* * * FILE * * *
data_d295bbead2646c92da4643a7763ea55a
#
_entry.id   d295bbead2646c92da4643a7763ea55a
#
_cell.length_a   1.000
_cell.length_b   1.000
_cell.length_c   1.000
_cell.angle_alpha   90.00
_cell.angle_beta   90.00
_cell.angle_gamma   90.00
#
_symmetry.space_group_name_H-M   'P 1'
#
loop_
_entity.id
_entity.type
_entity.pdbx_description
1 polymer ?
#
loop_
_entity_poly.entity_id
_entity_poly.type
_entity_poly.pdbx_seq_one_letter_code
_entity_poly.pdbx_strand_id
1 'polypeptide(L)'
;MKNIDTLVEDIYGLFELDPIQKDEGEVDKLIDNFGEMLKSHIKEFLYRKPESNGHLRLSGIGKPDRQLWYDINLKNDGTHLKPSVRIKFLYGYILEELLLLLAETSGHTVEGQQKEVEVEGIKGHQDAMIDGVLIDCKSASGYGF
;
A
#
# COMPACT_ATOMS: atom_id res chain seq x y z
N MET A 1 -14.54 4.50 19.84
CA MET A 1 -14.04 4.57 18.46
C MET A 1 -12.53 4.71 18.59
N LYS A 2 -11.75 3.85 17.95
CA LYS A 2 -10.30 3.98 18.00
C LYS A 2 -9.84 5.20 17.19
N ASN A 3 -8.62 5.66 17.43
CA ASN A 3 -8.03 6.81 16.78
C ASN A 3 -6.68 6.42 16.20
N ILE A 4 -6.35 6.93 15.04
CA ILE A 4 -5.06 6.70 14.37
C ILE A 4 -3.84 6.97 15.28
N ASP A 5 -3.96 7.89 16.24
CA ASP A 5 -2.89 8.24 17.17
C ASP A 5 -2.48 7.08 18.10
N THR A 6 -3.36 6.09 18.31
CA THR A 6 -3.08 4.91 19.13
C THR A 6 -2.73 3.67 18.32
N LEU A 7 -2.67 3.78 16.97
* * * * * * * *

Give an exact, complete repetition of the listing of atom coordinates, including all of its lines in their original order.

data_d295bbead2646c92da4643a7763ea55a
#
_entry.id   d295bbead2646c92da4643a7763ea55a
#
_cell.length_a   1.000
_cell.length_b   1.000
_cell.length_c   1.000
_cell.angle_alpha   90.00
_cell.angle_beta   90.00
_cell.angle_gamma   90.00
#
_symmetry.space_group_name_H-M   'P 1'
#
loop_
_entity.id
_entity.type
_entity.pdbx_description
1 polymer ?
#
loop_
_entity_poly.entity_id
_entity_poly.type
_entity_poly.pdbx_seq_one_letter_code
_entity_poly.pdbx_strand_id
1 'polypeptide(L)'
;MKNIDTLVEDIYGLFELDPIQKDEGEVDKLIDNFGEMLKSHIKEFLYRKPESNGHLRLSGIGKPDRQLWYDINLKNDGTHLKPSVRIKFLYGYILEELLLLLAETSGHTVEGQQKEVEVEGIKGHQDAMIDGVLIDCKSASGYGF
;
A
#
# COMPACT_ATOMS: atom_id res chain seq x y z
N MET A 1 -14.54 4.50 19.84
CA MET A 1 -14.04 4.57 18.46
C MET A 1 -12.53 4.71 18.59
N LYS A 2 -11.75 3.85 17.95
CA LYS A 2 -10.30 3.98 18.00
C LYS A 2 -9.84 5.20 17.19
N ASN A 3 -8.62 5.66 17.43
CA ASN A 3 -8.03 6.81 16.78
C ASN A 3 -6.68 6.42 16.20
N ILE A 4 -6.35 6.93 15.04
CA ILE A 4 -5.06 6.70 14.37
C ILE A 4 -3.84 6.97 15.28
N ASP A 5 -3.96 7.89 16.24
CA ASP A 5 -2.89 8.24 17.17
C ASP A 5 -2.48 7.08 18.10
N THR A 6 -3.36 6.09 18.31
CA THR A 6 -3.08 4.91 19.13
C THR A 6 -2.73 3.67 18.32
N LEU A 7 -2.67 3.78 16.97